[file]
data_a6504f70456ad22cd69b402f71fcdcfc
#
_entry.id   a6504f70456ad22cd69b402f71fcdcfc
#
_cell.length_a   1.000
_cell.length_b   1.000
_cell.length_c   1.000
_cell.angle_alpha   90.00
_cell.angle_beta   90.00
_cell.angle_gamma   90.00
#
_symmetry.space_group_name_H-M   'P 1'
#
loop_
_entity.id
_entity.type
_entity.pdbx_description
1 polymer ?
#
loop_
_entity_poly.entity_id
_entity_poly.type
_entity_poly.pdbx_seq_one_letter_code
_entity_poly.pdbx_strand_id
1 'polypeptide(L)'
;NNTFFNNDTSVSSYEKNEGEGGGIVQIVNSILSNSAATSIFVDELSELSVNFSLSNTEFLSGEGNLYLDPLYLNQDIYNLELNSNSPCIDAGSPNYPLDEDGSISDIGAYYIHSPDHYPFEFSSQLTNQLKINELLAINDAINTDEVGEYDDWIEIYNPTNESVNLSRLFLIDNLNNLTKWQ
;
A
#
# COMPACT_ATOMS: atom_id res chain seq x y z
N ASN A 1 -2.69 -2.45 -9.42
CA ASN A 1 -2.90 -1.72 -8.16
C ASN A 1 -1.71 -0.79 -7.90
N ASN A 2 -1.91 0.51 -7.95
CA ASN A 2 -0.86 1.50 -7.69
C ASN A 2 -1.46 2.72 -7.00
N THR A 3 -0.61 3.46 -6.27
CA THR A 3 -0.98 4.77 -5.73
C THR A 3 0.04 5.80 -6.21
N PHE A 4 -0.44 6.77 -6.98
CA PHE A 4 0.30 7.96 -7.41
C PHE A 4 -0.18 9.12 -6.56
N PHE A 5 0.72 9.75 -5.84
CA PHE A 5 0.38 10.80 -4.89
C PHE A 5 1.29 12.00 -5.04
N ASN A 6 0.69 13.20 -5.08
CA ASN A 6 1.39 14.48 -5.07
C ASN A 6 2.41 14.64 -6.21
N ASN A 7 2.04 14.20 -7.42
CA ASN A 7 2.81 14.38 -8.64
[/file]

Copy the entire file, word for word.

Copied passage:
data_a6504f70456ad22cd69b402f71fcdcfc
#
_entry.id   a6504f70456ad22cd69b402f71fcdcfc
#
_cell.length_a   1.000
_cell.length_b   1.000
_cell.length_c   1.000
_cell.angle_alpha   90.00
_cell.angle_beta   90.00
_cell.angle_gamma   90.00
#
_symmetry.space_group_name_H-M   'P 1'
#
loop_
_entity.id
_entity.type
_entity.pdbx_description
1 polymer ?
#
loop_
_entity_poly.entity_id
_entity_poly.type
_entity_poly.pdbx_seq_one_letter_code
_entity_poly.pdbx_strand_id
1 'polypeptide(L)'
;NNTFFNNDTSVSSYEKNEGEGGGIVQIVNSILSNSAATSIFVDELSELSVNFSLSNTEFLSGEGNLYLDPLYLNQDIYNLELNSNSPCIDAGSPNYPLDEDGSISDIGAYYIHSPDHYPFEFSSQLTNQLKINELLAINDAINTDEVGEYDDWIEIYNPTNESVNLSRLFLIDNLNNLTKWQ
;
A
#
# COMPACT_ATOMS: atom_id res chain seq x y z
N ASN A 1 -2.69 -2.45 -9.42
CA ASN A 1 -2.90 -1.72 -8.16
C ASN A 1 -1.71 -0.79 -7.90
N ASN A 2 -1.91 0.51 -7.95
CA ASN A 2 -0.86 1.50 -7.69
C ASN A 2 -1.46 2.72 -7.00
N THR A 3 -0.61 3.46 -6.27
CA THR A 3 -0.98 4.77 -5.73
C THR A 3 0.04 5.80 -6.21
N PHE A 4 -0.44 6.77 -6.98
CA PHE A 4 0.30 7.96 -7.41
C PHE A 4 -0.18 9.12 -6.56
N PHE A 5 0.72 9.75 -5.84
CA PHE A 5 0.38 10.80 -4.89
C PHE A 5 1.29 12.00 -5.04
N ASN A 6 0.69 13.20 -5.08
CA ASN A 6 1.39 14.48 -5.07
C ASN A 6 2.41 14.64 -6.21
N ASN A 7 2.04 14.20 -7.42
CA ASN A 7 2.81 14.38 -8.64